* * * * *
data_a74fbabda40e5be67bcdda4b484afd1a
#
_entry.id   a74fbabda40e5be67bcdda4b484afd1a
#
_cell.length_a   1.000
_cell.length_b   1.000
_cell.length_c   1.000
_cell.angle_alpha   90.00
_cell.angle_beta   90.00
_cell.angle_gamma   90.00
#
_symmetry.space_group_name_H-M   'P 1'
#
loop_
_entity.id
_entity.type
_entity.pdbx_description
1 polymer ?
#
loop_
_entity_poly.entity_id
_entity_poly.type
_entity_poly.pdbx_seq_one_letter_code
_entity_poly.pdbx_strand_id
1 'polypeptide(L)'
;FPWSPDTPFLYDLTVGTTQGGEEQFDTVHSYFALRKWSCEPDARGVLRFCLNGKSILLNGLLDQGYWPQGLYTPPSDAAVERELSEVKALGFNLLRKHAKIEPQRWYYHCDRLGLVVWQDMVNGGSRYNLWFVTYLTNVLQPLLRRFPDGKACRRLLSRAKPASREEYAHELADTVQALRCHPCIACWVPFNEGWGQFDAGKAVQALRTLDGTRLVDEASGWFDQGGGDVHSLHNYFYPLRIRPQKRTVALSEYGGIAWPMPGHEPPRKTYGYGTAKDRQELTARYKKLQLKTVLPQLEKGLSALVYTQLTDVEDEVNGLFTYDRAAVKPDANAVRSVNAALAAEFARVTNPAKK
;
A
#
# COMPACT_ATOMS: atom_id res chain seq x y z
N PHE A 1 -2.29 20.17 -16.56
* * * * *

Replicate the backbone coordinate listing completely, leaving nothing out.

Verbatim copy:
data_a74fbabda40e5be67bcdda4b484afd1a
#
_entry.id   a74fbabda40e5be67bcdda4b484afd1a
#
_cell.length_a   1.000
_cell.length_b   1.000
_cell.length_c   1.000
_cell.angle_alpha   90.00
_cell.angle_beta   90.00
_cell.angle_gamma   90.00
#
_symmetry.space_group_name_H-M   'P 1'
#
loop_
_entity.id
_entity.type
_entity.pdbx_description
1 polymer ?
#
loop_
_entity_poly.entity_id
_entity_poly.type
_entity_poly.pdbx_seq_one_letter_code
_entity_poly.pdbx_strand_id
1 'polypeptide(L)'
;FPWSPDTPFLYDLTVGTTQGGEEQFDTVHSYFALRKWSCEPDARGVLRFCLNGKSILLNGLLDQGYWPQGLYTPPSDAAVERELSEVKALGFNLLRKHAKIEPQRWYYHCDRLGLVVWQDMVNGGSRYNLWFVTYLTNVLQPLLRRFPDGKACRRLLSRAKPASREEYAHELADTVQALRCHPCIACWVPFNEGWGQFDAGKAVQALRTLDGTRLVDEASGWFDQGGGDVHSLHNYFYPLRIRPQKRTVALSEYGGIAWPMPGHEPPRKTYGYGTAKDRQELTARYKKLQLKTVLPQLEKGLSALVYTQLTDVEDEVNGLFTYDRAAVKPDANAVRSVNAALAAEFARVTNPAKK
;
A
#
# COMPACT_ATOMS: atom_id res chain seq x y z
N PHE A 1 -2.29 20.17 -16.56